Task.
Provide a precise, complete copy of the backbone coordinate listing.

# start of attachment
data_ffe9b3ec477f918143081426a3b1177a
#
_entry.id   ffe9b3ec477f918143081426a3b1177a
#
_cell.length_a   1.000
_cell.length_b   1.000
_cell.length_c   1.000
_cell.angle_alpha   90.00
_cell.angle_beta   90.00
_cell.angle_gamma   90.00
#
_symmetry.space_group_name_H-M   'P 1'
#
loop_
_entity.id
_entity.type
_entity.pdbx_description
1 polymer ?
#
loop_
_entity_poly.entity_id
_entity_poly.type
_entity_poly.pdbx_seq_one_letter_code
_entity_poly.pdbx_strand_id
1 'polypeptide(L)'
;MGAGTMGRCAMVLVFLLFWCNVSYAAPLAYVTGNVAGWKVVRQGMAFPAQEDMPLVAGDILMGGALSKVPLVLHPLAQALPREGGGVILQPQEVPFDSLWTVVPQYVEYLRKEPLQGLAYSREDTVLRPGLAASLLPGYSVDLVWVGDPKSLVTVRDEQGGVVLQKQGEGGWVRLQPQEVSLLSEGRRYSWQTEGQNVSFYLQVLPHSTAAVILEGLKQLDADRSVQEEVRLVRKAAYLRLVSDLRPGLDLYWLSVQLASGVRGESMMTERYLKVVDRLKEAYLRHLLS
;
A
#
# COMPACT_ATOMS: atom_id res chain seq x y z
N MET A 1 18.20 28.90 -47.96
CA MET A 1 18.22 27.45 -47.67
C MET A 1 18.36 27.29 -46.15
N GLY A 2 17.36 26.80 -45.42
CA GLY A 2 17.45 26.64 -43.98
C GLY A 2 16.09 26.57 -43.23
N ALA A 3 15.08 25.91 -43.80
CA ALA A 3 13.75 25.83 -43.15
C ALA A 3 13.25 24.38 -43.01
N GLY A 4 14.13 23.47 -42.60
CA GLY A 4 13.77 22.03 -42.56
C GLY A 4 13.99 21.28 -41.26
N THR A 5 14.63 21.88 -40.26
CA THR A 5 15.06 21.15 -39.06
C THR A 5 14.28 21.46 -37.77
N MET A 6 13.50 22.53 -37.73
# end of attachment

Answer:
data_ffe9b3ec477f918143081426a3b1177a
#
_entry.id   ffe9b3ec477f918143081426a3b1177a
#
_cell.length_a   1.000
_cell.length_b   1.000
_cell.length_c   1.000
_cell.angle_alpha   90.00
_cell.angle_beta   90.00
_cell.angle_gamma   90.00
#
_symmetry.space_group_name_H-M   'P 1'
#
loop_
_entity.id
_entity.type
_entity.pdbx_description
1 polymer ?
#
loop_
_entity_poly.entity_id
_entity_poly.type
_entity_poly.pdbx_seq_one_letter_code
_entity_poly.pdbx_strand_id
1 'polypeptide(L)'
;MGAGTMGRCAMVLVFLLFWCNVSYAAPLAYVTGNVAGWKVVRQGMAFPAQEDMPLVAGDILMGGALSKVPLVLHPLAQALPREGGGVILQPQEVPFDSLWTVVPQYVEYLRKEPLQGLAYSREDTVLRPGLAASLLPGYSVDLVWVGDPKSLVTVRDEQGGVVLQKQGEGGWVRLQPQEVSLLSEGRRYSWQTEGQNVSFYLQVLPHSTAAVILEGLKQLDADRSVQEEVRLVRKAAYLRLVSDLRPGLDLYWLSVQLASGVRGESMMTERYLKVVDRLKEAYLRHLLS
;
A
#
# COMPACT_ATOMS: atom_id res chain seq x y z
N MET A 1 18.20 28.90 -47.96
CA MET A 1 18.22 27.45 -47.67
C MET A 1 18.36 27.29 -46.15
N GLY A 2 17.36 26.80 -45.42
CA GLY A 2 17.45 26.64 -43.98
C GLY A 2 16.09 26.57 -43.23
N ALA A 3 15.08 25.91 -43.80
CA ALA A 3 13.75 25.83 -43.15
C ALA A 3 13.25 24.38 -43.01
N GLY A 4 14.13 23.47 -42.60
CA GLY A 4 13.77 22.03 -42.56
C GLY A 4 13.99 21.28 -41.26
N THR A 5 14.63 21.88 -40.26
CA THR A 5 15.06 21.15 -39.06
C THR A 5 14.28 21.46 -37.77
N MET A 6 13.50 22.53 -37.73